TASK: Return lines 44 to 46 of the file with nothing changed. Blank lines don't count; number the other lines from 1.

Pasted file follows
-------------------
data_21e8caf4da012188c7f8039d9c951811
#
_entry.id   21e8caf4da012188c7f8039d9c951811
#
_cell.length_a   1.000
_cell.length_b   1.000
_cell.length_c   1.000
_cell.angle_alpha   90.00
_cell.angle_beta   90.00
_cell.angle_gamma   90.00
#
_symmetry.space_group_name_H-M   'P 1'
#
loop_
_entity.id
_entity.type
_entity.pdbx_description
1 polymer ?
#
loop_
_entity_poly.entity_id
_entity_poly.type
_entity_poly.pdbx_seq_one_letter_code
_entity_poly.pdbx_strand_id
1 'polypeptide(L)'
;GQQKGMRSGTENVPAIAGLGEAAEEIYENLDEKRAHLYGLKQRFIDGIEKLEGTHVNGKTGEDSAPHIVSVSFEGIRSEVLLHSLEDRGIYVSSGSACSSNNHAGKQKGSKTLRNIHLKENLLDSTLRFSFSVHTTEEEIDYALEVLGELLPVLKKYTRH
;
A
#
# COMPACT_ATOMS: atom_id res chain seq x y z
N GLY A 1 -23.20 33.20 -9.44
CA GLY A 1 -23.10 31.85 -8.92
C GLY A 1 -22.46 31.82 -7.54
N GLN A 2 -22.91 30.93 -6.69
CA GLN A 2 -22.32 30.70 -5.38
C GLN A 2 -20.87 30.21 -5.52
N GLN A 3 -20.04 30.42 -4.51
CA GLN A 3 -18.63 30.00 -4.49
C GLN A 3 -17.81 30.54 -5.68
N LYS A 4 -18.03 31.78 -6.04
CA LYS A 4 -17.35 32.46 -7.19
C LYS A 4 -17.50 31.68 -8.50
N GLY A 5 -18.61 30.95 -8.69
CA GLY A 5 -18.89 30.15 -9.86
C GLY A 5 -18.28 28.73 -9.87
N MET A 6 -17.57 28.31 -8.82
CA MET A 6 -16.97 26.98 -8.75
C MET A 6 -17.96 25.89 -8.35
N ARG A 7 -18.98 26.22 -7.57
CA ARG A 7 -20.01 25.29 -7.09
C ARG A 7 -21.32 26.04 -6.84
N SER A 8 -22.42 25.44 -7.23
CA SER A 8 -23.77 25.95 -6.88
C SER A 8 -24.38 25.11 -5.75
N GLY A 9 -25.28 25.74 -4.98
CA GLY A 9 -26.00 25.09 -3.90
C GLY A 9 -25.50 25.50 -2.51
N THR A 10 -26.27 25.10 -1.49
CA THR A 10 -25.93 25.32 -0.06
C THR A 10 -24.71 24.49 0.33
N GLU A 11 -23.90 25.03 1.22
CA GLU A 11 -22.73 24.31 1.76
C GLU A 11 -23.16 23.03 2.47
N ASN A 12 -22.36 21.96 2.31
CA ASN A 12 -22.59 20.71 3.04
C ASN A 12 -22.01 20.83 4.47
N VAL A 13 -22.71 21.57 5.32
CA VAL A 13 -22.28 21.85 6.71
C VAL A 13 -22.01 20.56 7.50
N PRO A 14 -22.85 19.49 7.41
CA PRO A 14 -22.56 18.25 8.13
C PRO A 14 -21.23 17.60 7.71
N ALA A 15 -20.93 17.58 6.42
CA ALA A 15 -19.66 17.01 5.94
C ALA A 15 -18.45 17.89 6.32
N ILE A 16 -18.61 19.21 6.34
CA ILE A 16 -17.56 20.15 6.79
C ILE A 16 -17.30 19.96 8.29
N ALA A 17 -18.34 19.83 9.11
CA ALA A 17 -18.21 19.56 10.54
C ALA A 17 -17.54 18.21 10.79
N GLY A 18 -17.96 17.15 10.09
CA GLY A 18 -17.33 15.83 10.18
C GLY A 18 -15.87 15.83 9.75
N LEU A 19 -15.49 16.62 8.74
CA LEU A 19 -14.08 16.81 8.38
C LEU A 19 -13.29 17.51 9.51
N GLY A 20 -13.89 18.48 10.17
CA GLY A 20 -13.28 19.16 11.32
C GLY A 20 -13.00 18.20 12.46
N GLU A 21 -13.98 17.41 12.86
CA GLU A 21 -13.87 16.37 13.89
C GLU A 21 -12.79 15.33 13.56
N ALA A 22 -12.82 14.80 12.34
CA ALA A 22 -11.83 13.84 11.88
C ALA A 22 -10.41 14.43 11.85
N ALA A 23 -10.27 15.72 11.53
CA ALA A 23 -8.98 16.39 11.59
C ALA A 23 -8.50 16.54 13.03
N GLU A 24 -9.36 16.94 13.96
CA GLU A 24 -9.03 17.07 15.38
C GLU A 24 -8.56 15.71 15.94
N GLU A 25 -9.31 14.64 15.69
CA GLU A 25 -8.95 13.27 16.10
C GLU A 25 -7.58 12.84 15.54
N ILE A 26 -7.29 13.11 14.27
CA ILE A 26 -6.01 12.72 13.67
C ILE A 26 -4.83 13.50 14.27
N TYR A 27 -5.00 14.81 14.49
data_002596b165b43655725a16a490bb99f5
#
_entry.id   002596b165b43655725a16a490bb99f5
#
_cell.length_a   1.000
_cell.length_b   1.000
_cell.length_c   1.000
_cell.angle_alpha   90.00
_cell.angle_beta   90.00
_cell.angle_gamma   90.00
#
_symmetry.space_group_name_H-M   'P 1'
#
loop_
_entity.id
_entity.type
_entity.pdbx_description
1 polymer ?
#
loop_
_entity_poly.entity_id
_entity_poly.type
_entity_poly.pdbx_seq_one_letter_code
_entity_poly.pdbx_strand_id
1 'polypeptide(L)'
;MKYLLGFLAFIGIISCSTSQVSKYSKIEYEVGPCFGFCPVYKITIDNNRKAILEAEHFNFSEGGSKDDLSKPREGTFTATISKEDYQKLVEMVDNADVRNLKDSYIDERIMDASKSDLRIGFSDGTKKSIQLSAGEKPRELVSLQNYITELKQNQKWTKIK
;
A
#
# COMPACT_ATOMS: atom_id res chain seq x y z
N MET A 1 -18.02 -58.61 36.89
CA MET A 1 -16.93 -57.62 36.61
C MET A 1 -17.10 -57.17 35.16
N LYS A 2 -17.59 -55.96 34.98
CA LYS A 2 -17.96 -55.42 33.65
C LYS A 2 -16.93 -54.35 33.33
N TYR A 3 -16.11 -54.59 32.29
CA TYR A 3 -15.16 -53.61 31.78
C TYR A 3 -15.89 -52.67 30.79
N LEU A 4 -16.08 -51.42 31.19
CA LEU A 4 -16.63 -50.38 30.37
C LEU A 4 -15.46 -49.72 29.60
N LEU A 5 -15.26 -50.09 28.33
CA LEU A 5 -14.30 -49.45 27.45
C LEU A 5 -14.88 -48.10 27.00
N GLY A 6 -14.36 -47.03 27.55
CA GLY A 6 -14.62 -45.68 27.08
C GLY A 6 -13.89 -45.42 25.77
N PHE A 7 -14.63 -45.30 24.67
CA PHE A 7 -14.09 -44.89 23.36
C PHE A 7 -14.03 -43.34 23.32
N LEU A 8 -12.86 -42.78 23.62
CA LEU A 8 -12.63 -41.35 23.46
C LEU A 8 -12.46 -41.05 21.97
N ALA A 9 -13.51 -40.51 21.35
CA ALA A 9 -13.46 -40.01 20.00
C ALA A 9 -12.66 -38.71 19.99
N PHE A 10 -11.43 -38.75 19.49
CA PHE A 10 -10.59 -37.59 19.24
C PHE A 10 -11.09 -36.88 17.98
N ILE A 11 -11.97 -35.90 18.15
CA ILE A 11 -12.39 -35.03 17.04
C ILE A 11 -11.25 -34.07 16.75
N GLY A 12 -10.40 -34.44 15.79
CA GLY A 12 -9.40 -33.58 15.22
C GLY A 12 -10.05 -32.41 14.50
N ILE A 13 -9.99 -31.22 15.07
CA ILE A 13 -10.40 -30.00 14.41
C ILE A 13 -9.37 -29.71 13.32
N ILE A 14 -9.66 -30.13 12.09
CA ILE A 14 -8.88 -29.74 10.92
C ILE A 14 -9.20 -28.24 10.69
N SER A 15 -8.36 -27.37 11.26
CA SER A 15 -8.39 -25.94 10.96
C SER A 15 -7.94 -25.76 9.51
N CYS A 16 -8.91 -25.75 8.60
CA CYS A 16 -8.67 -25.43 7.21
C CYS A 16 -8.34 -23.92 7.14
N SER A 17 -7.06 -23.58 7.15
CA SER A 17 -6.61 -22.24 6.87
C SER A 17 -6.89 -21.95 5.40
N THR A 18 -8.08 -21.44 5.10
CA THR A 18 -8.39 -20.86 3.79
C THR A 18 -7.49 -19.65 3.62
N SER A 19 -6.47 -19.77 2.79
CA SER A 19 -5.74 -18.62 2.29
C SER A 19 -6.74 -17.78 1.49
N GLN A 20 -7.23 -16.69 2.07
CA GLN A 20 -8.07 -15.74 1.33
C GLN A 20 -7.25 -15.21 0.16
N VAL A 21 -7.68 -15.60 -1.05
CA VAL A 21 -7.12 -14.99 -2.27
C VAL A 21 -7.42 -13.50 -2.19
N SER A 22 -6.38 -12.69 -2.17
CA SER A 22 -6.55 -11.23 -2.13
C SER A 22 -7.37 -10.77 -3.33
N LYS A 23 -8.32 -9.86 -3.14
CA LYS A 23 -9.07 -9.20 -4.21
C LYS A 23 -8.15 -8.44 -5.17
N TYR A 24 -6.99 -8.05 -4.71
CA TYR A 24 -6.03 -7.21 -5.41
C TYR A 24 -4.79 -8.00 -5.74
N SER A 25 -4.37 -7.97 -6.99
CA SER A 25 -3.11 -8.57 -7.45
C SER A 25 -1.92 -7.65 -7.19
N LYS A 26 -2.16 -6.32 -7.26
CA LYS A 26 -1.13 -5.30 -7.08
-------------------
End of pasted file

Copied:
CA GLY A 5 -18.89 30.15 -9.86
C GLY A 5 -18.28 28.73 -9.87
N MET A 6 -17.57 28.31 -8.82